I have a nonlinear thermal process (nonlinear radiation becomes more and more present as temperature goes up) that I would like to tune a PID controller to. I'd like to control the temperature as accurately as I can.
I have planned to divide the temperature range in N pseudo-linear ranges (to be defined), and for each of these temperature ranges: fit a first order model using a small temperature step, and calculate the PID parameters to suit this model. The PID parameters would be automatically switched depending on the temperature of the process*.
My issue is the following: consider the 70°C checkpoint for example. P watt are already flowing to reach this temperature. I'll inject dP watt to increase the temperature by 1°C. I'll then make a note of the time constant, and the steady state gain will be 1/dP °C/W. [Please can you take a moment to think about whether this is right?] Finally, I'll tune the PID to that plant to get the parameters for that temperature range, and move on to the other ranges.
Now, assume the process reaches 70°C. The new parameters are loaded and the integral counter reset. The error may be 1°C, but the power required is much more than that to reach 21°C, it is certain the controller will demand less than P watt. This means the temperature will droop a lot before the integral term demands P watt, and only then will the dP additional watt eventually bring the process to 71°C (and it will certainly overshoot). The bigger P is compared to dP, the worse it gets.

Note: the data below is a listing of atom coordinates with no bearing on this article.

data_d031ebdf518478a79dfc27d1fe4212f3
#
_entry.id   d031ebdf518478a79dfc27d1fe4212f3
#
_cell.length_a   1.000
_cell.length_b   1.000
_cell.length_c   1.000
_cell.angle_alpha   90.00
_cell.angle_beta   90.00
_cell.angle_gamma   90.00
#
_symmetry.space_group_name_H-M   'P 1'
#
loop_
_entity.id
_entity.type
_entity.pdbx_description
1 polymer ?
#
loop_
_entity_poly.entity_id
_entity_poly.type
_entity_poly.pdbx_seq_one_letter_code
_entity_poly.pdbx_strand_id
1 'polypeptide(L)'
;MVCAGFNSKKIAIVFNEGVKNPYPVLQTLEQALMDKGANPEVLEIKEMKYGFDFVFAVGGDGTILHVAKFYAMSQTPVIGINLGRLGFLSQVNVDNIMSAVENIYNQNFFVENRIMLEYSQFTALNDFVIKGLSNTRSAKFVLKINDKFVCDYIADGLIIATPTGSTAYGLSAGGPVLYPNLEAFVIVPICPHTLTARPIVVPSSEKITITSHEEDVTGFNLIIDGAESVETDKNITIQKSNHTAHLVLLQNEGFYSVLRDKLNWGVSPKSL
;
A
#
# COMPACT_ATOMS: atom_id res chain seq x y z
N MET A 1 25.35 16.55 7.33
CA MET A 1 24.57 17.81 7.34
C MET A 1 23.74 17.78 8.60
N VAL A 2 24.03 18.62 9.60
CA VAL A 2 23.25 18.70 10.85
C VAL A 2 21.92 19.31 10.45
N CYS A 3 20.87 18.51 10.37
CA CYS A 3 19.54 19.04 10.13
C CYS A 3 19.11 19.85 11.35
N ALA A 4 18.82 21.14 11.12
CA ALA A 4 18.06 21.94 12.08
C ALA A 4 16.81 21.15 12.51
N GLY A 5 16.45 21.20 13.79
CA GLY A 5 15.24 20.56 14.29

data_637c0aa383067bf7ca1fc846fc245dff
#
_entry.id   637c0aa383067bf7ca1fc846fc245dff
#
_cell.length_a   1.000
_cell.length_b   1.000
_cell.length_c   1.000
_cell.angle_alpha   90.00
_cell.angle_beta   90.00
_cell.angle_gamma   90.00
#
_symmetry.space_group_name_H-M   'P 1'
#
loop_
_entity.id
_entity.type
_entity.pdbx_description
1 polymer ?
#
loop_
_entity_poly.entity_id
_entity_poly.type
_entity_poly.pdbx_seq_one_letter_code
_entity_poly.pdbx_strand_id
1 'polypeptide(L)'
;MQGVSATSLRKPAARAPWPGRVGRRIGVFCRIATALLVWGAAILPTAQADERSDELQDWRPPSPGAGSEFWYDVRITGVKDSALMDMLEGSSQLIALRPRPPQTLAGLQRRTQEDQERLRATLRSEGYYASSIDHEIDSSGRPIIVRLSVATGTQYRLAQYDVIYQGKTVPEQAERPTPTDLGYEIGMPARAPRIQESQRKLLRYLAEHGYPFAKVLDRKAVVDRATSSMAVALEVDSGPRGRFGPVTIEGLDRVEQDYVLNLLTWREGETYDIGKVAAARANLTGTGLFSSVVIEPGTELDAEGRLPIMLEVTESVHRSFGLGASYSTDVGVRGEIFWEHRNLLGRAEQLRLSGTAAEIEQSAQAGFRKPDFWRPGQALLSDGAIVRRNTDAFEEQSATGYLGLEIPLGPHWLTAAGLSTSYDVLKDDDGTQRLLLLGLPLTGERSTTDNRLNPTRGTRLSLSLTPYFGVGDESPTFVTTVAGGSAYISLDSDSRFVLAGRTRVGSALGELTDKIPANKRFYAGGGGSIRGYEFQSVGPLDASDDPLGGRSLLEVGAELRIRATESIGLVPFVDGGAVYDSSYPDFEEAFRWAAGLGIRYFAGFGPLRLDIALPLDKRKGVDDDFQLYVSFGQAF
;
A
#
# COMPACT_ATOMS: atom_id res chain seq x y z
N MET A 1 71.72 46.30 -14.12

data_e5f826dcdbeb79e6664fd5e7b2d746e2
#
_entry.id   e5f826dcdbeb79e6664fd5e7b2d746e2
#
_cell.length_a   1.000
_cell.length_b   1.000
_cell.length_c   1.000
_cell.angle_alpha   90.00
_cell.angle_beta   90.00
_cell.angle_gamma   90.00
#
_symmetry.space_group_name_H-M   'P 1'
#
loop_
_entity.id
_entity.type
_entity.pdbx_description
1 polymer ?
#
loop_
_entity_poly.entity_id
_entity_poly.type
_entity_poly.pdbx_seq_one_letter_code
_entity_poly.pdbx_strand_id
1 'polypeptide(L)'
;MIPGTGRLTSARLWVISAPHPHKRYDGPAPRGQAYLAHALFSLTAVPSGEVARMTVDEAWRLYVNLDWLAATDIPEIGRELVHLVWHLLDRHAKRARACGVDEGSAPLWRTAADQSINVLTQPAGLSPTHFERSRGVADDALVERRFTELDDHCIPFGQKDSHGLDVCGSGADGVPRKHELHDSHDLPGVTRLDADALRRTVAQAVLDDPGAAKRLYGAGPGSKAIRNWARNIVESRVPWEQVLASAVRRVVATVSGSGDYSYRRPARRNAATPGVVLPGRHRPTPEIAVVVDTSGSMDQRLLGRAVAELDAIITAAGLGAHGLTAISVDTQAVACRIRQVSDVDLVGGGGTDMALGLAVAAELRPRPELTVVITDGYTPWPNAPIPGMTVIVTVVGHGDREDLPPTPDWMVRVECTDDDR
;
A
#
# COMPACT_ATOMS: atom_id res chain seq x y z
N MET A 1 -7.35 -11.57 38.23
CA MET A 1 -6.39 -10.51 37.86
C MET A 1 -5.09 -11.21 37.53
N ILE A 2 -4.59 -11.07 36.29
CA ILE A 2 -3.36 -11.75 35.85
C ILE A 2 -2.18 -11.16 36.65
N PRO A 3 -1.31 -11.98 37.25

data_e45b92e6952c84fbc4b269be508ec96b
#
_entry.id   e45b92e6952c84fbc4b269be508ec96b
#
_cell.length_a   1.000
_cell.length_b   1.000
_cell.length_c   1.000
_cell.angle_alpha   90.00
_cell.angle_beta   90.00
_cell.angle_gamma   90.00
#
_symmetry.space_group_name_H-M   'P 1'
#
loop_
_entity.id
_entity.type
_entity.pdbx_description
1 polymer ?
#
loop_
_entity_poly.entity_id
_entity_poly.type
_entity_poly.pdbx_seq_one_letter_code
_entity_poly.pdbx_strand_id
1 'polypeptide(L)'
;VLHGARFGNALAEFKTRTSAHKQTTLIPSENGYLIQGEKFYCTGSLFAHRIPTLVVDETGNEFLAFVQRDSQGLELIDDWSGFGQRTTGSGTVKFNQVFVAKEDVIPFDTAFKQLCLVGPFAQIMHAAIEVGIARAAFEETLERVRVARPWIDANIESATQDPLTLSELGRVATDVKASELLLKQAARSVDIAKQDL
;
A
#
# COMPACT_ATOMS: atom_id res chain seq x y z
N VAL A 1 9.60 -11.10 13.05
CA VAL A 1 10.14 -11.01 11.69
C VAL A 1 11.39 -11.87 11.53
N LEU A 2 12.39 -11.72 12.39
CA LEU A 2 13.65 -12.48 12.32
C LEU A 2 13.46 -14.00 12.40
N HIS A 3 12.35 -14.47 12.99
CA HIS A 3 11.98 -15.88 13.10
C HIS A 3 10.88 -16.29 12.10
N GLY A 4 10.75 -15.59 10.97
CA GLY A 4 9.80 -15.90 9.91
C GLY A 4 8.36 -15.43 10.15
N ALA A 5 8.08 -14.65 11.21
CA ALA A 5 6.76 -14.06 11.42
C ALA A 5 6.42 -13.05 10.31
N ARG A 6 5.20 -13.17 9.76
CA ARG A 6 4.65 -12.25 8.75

It almost seems like the heaters should be driven with the sum of the controller output, and the power required to stay at the current "reference temperature" (e.g. 70°C). But off the shelf controllers do not offer that, so there must be another way.
What am I missing? What's the proper way?
*: It's effectively Gain Scheduling.